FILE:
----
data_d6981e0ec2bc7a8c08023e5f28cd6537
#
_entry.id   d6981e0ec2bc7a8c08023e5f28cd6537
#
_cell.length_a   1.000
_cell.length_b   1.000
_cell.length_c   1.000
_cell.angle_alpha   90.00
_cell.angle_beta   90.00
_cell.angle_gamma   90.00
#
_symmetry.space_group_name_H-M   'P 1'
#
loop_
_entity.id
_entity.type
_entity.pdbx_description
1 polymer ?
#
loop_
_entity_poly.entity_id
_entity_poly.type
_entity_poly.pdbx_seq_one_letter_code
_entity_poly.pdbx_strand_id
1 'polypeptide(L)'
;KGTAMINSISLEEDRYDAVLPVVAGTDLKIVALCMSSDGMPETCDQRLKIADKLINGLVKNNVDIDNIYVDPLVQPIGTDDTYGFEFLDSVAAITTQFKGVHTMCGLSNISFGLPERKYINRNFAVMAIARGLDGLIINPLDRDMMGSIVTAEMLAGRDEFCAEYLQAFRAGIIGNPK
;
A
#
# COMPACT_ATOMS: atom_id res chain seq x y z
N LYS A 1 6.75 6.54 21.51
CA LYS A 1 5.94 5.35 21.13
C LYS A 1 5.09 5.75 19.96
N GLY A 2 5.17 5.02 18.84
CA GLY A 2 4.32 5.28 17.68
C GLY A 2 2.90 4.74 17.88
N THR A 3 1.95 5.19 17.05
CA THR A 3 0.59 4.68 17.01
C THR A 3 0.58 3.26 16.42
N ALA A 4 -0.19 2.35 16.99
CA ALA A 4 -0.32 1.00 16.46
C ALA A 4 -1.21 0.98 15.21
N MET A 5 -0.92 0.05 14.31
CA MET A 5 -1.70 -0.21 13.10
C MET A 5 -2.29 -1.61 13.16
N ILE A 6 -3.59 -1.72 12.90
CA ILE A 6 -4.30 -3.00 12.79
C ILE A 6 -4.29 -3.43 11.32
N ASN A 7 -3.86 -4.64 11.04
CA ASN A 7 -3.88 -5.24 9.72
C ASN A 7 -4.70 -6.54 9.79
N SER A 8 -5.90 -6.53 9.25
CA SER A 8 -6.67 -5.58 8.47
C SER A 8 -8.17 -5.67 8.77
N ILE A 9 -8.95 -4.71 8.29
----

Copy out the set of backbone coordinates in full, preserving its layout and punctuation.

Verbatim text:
data_d6981e0ec2bc7a8c08023e5f28cd6537
#
_entry.id   d6981e0ec2bc7a8c08023e5f28cd6537
#
_cell.length_a   1.000
_cell.length_b   1.000
_cell.length_c   1.000
_cell.angle_alpha   90.00
_cell.angle_beta   90.00
_cell.angle_gamma   90.00
#
_symmetry.space_group_name_H-M   'P 1'
#
loop_
_entity.id
_entity.type
_entity.pdbx_description
1 polymer ?
#
loop_
_entity_poly.entity_id
_entity_poly.type
_entity_poly.pdbx_seq_one_letter_code
_entity_poly.pdbx_strand_id
1 'polypeptide(L)'
;KGTAMINSISLEEDRYDAVLPVVAGTDLKIVALCMSSDGMPETCDQRLKIADKLINGLVKNNVDIDNIYVDPLVQPIGTDDTYGFEFLDSVAAITTQFKGVHTMCGLSNISFGLPERKYINRNFAVMAIARGLDGLIINPLDRDMMGSIVTAEMLAGRDEFCAEYLQAFRAGIIGNPK
;
A
#
# COMPACT_ATOMS: atom_id res chain seq x y z
N LYS A 1 6.75 6.54 21.51
CA LYS A 1 5.94 5.35 21.13
C LYS A 1 5.09 5.75 19.96
N GLY A 2 5.17 5.02 18.84
CA GLY A 2 4.32 5.28 17.68
C GLY A 2 2.90 4.74 17.88
N THR A 3 1.95 5.19 17.05
CA THR A 3 0.59 4.68 17.01
C THR A 3 0.58 3.26 16.42
N ALA A 4 -0.19 2.35 16.99
CA ALA A 4 -0.32 1.00 16.46
C ALA A 4 -1.21 0.98 15.21
N MET A 5 -0.92 0.05 14.31
CA MET A 5 -1.70 -0.21 13.10
C MET A 5 -2.29 -1.61 13.16
N ILE A 6 -3.59 -1.72 12.90
CA ILE A 6 -4.30 -3.00 12.79
C ILE A 6 -4.29 -3.43 11.32
N ASN A 7 -3.86 -4.64 11.04
CA ASN A 7 -3.88 -5.24 9.72
C ASN A 7 -4.70 -6.54 9.79
N SER A 8 -5.90 -6.53 9.25
CA SER A 8 -6.67 -5.58 8.47
C SER A 8 -8.17 -5.67 8.77
N ILE A 9 -8.95 -4.71 8.29